As We Remember: Our Easter Traditions
Each year for Easter we plant a garden to remember the truths and joys of such a celebration. It is one of my favorite personal family customs, and the assembly of Easter baskets is as warm for me as the filling of stockings. I choose to fill them with a curiosity or two, items of interest to our everyday lives or events to come, and with content that pertains to the truths we want to digest and remember.
Choosing fruit to remind us that we do not labor in vain but also in that we are invited to a banqueting table of eternal celebration, and adding something bitter & sweet to remember the death and resurrection of our Lord, our King, who came to save. Last but not least, in each basket we place herbs to remember his life, he so freely gave in place of ours, and the life we now can partake. These herbs will flavor and enliven our palettes and communion for the rest of the year as we remember. I pray that my children will truly understand, not only in these traditions, but in the living out of our faith, that we remember in actionable love and surrender, with the gratitude, that there was and is life after the grave. He is Risen.
Our Easter traditions remind us this, and that, in his gift, we may grow where we are planted - life may come from dark places with seeds of hope, renewal, and redemption. We remember, we get dirty, we dig, we laugh, we frolic, we eat, and of course, we hunt. They are traditions I relish. I think of my childhood with tender recollection as I see my children in their youth and innocence seek, find, and share in the watchful eye of my care as I ponder and relate.
I can't help but wonder of the first "children" in Eden and their innocence. The fruit, the earth, the garden? Planted with the seeds of glorious perfection. They walked with the Father, talked and communed with the very Maker of all things, and yet they fell back to their very heart's destruction. I want to shake my head in disgust and yet I know I would have, and have done the same. I am immeasurably measurable, and just as guilty as the first for enabling the custom of innocent blood for those that deserved to be slain - a custom understood by the Lord's chosen for hundreds of years, and a tradition that Jesus would fulfill for eternity. In the darkness he arose, and in His light we live. Yes, He is risen. He is risen indeed. We remember.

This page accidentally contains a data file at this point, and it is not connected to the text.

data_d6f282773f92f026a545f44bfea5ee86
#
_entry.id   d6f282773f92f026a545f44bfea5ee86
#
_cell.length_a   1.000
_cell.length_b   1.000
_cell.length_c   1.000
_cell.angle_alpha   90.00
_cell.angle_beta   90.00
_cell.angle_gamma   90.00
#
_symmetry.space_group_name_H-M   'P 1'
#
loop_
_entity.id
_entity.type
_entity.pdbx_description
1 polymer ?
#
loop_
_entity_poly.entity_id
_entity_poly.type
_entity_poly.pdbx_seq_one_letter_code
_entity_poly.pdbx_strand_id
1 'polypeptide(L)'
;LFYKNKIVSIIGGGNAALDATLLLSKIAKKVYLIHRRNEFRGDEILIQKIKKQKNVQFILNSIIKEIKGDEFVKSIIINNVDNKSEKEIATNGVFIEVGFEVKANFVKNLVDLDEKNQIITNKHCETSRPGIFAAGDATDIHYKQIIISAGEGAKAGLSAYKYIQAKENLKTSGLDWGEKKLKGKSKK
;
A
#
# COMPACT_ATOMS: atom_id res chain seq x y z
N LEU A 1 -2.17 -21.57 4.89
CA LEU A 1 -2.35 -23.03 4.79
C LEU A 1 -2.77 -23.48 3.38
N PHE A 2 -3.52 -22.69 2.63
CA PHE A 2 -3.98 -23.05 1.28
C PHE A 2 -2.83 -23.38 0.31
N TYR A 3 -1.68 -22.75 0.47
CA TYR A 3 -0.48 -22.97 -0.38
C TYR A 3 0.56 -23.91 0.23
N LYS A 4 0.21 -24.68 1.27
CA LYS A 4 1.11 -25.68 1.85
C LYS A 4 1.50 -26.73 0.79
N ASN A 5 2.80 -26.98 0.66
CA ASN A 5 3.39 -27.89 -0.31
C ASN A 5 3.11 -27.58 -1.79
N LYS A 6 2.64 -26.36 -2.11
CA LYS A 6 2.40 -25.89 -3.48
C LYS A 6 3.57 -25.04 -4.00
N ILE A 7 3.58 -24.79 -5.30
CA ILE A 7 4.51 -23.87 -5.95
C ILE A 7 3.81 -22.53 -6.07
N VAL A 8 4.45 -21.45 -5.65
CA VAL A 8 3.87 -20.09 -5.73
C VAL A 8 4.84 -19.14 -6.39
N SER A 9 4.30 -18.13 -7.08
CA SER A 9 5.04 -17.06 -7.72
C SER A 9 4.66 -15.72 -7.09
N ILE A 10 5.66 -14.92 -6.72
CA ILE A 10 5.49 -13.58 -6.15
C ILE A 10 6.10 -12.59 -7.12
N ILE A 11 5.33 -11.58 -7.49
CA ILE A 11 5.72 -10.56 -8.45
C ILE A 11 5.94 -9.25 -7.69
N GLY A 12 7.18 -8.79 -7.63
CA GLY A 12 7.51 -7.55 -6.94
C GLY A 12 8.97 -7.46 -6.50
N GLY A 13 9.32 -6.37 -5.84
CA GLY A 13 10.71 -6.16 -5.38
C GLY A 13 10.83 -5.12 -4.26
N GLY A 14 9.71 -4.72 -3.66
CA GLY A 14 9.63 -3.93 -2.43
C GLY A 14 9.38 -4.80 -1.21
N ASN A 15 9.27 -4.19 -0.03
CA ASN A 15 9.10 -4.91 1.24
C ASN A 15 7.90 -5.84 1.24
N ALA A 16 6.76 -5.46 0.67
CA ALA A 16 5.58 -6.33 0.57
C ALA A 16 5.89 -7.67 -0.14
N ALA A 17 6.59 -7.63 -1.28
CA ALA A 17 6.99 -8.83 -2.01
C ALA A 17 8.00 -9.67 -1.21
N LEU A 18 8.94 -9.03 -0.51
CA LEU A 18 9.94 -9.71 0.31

Red Dirt Clay
A table spread in jubilee is a table spread for me.
How might I ponder and digest? Does my eye falter? Am I blessed?
Do I see a table spread for me? Remembered in the divine?
A salty sullen saddened silt, plagued with ruin wreck and guilt.
An Adam's child of red dirt clay ...and yet I come and eat today.
Have you prepared a table be redemptive love enabling me?
No Cain, no Abel, blinded still, and yet I eat and drink my fill.
I ask for crumbs, you give me bread. Not wanton, empty, lost, but fed.
This table spread is spread for me.
I come and dine; I dine with thee.
EAster BAsket (Pictured):
Trader Joe's - freeze dried fruit and plantain chips; Target - bunny tails, ears and baskets; Sprouts - herbs, Annie's bunny fruit snacks, Izzie Sparkling Juice, and sunbutter cups; The Village Church - an Easter book that we have used for years from our previous home church TVC. It is filled with simple images of items symbolizing Christ's death, life, and resurrection. We place these small items in many of our eggs and discuss each item after our hunt.
The Village Church - "Are Christmas and Easter Pagan Holidays?" &
Photos by HIVEhome team-member, Jessica Collins of Tribe Photography.
"Red Dirt Clay" by Andea Beims
Editing, Layout + Publishing by Andrea Haney